Sustained 40-60 mph winds on Saturday (two days ago) helped to form large dense wind slabs in many areas. Most of the new snow that fell over the weekend is well bonded to the old snow surfaces. In areas that received wind loading this bonding is not as good and it is easy to find “upside down” snow on ridgelines, in starting zones and above cross loaded gullies. While these slabs have been reluctant to move under the weight of a snowmachine or skier, they still warrant respect, as they are large in size and able to do damage to a person once released. Avoiding starting zones above 35 degrees, wind affected snow above terrain traps and isolated areas below treeline that have these slabs will be your best bet today.
The winds and snow that formed wind slabs over the weekend also helped to increase the size of cornices. Always give cornices a very wide berth. When approaching from below try to envision what would happen if that cornice you’re looking up at came towards you. When traveling above cornices in the higher elevations, always avoid the edge. If you can’t see what is below you or a cornice is looming above you it’s probably time to back off. Try to view cornices from the side to see where the ground is and where the snow is overhanging & unsupported. Heating from the sun combined with an absence of wind could increase the likelihood of cornices releasing today.
Loose Snow Avalanches
Several inches of light density snow will be found on the surface today. The potential for relatively small shallow loose snow avalanches exists. These will become a greater problem in steeper terrain. Avoiding these surface slides in steep terrain above cliff bands and gullies will help to minimize your exposure to this hazard.
We are still monitoring the weak snow at the base of the snowpack that formed in the first part of the season. Above 2,000 feet and in areas with less overall snow this problem is more pronounced. While it is unlikely to trigger a deep slab today, it can’t be ruled out. Assess the terrain you are on and ask yourself some questions. What is the overall snow depth? Are there potential trigger points where the snow is shallow? Continuing to follow good travel habits, i.e. only putting one person at a time on a slope and using true islands of safety will help to mimimize your exposure to this problem.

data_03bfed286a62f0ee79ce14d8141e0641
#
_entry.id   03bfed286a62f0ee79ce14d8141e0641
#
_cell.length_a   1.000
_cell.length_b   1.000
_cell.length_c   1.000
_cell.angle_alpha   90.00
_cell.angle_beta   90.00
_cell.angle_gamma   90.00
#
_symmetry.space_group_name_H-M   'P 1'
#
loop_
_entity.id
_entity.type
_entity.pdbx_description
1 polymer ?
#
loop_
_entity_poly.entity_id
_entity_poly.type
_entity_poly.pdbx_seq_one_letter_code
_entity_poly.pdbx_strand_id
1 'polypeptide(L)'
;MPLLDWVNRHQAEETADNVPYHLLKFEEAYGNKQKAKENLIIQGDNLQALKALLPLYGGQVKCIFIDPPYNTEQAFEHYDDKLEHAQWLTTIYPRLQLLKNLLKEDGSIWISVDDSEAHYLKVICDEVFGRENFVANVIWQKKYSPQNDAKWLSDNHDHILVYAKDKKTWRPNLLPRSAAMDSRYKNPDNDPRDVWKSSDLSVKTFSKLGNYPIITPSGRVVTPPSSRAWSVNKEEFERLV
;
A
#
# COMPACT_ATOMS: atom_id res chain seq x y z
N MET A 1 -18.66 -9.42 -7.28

The mountains around Turnagain Pass have picked up 2-4″ of new snow with .2-.3″ of water in the past 24 hours. The Girdwood Valley has had up to 6″ of new snow with .3-.6″ of water. Winds at 3,800′ have averaged in the high teens out of the E and SE and temperatures have been in the low 20s F.
Veering winds have slowed down this morning and temps are on the decline. Light snow is falling at sea level.
Snowfall will taper off this morning. Ridgetop winds will be light, blowing 10-15 mph out of the W and NW. Temperatures at 1,000′ will be around 30 degrees F and skies will be clearing through the morning hours.
The next chance for snow will come tonight and into tomorrow morning, with generally low amounts expected.
Graham will issue the next advisory tomorrow morning February 12th.
|04/16/21||Turnagain||Avalanche: Seattle Ridge||Wendy Wagner Forecaster|
|04/16/21||Turnagain||Avalanche: Turnagain Pass, non-motorized side seen from Seattle Ridge||CNFAIC Staff Forecaster|
|04/15/21||Turnagain||Observation: Tincan||Schauer/ Rothman Forecaster|
|04/13/21||Turnagain||Observation: Turnagain Pass Road Obs||A Schauer Forecaster|
|04/12/21||Turnagain||Observation: Tincan||Johnston-Bloom / Latosuo Forecaster|
|04/10/21||Turnagain||Observation: north sides||lance breeding|
|04/09/21||Turnagain||Observation: Girdwood to Turnagain Road Observations||W Wagner Forecaster|
|04/05/21||Turnagain||Avalanche: Resort bowl Seattle creek head wall||Clint Kyffin|
|04/04/21||Turnagain||Observation: Center Ridge||Andy Moderow|
|04/03/21||Turnagain||Observation: Repeat Offender – Seattle Ridge||Troy Tempel|
Status of riding areas across the Chugach NF is managed by the Glacier and Seward Ranger Districts, not avalanche center staff. Riding area information is posted as a public service to our users and updated based on snow depth and snow density to prevent resource damage at trailhead locations. Riding area questions contact: firstname.lastname@example.org
|Area||Status||Weather & Riding Conditions|
This is a general backcountry avalanche advisory issued for Turnagain Arm with Turnagain Pass as the core advisory area. This advisory does not apply to highways, railroads or operating ski areas.